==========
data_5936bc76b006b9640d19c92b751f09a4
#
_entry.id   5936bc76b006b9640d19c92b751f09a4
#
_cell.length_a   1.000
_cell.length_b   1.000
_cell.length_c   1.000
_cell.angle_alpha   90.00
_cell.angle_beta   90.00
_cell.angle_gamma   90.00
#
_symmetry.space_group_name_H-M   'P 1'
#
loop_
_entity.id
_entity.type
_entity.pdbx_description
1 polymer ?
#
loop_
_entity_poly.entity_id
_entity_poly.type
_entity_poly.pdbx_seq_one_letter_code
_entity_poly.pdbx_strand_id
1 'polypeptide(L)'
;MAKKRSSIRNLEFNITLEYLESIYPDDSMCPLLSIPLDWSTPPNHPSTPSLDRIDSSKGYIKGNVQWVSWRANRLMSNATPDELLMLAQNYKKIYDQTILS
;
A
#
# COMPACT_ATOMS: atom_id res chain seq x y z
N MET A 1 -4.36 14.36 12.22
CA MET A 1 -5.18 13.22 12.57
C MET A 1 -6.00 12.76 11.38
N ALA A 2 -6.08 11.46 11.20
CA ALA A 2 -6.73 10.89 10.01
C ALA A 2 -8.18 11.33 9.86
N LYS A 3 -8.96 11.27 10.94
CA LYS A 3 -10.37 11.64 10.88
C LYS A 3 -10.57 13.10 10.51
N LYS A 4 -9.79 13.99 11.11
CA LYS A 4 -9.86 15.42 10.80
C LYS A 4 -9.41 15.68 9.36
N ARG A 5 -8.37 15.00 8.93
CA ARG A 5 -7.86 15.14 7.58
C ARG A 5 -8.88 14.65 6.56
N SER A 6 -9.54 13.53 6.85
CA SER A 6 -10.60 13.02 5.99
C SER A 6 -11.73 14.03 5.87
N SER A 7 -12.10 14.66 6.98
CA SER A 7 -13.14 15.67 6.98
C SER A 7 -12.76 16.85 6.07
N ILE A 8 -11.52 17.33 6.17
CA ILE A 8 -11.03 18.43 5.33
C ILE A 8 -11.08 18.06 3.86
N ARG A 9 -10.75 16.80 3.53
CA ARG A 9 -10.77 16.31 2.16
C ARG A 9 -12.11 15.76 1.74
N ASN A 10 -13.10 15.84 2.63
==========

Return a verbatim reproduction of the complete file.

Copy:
data_5936bc76b006b9640d19c92b751f09a4
#
_entry.id   5936bc76b006b9640d19c92b751f09a4
#
_cell.length_a   1.000
_cell.length_b   1.000
_cell.length_c   1.000
_cell.angle_alpha   90.00
_cell.angle_beta   90.00
_cell.angle_gamma   90.00
#
_symmetry.space_group_name_H-M   'P 1'
#
loop_
_entity.id
_entity.type
_entity.pdbx_description
1 polymer ?
#
loop_
_entity_poly.entity_id
_entity_poly.type
_entity_poly.pdbx_seq_one_letter_code
_entity_poly.pdbx_strand_id
1 'polypeptide(L)'
;MAKKRSSIRNLEFNITLEYLESIYPDDSMCPLLSIPLDWSTPPNHPSTPSLDRIDSSKGYIKGNVQWVSWRANRLMSNATPDELLMLAQNYKKIYDQTILS
;
A
#
# COMPACT_ATOMS: atom_id res chain seq x y z
N MET A 1 -4.36 14.36 12.22
CA MET A 1 -5.18 13.22 12.57
C MET A 1 -6.00 12.76 11.38
N ALA A 2 -6.08 11.46 11.20
CA ALA A 2 -6.73 10.89 10.01
C ALA A 2 -8.18 11.33 9.86
N LYS A 3 -8.96 11.27 10.94
CA LYS A 3 -10.37 11.64 10.88
C LYS A 3 -10.57 13.10 10.51
N LYS A 4 -9.79 13.99 11.11
CA LYS A 4 -9.86 15.42 10.80
C LYS A 4 -9.41 15.68 9.36
N ARG A 5 -8.37 15.00 8.93
CA ARG A 5 -7.86 15.14 7.58
C ARG A 5 -8.88 14.65 6.56
N SER A 6 -9.54 13.53 6.85
CA SER A 6 -10.60 13.02 5.99
C SER A 6 -11.73 14.03 5.87
N SER A 7 -12.10 14.66 6.98
CA SER A 7 -13.14 15.67 6.98
C SER A 7 -12.76 16.85 6.07
N ILE A 8 -11.52 17.33 6.17
CA ILE A 8 -11.03 18.43 5.33
C ILE A 8 -11.08 18.06 3.86
N ARG A 9 -10.75 16.80 3.53
CA ARG A 9 -10.77 16.31 2.16
C ARG A 9 -12.11 15.76 1.74
N ASN A 10 -13.10 15.84 2.63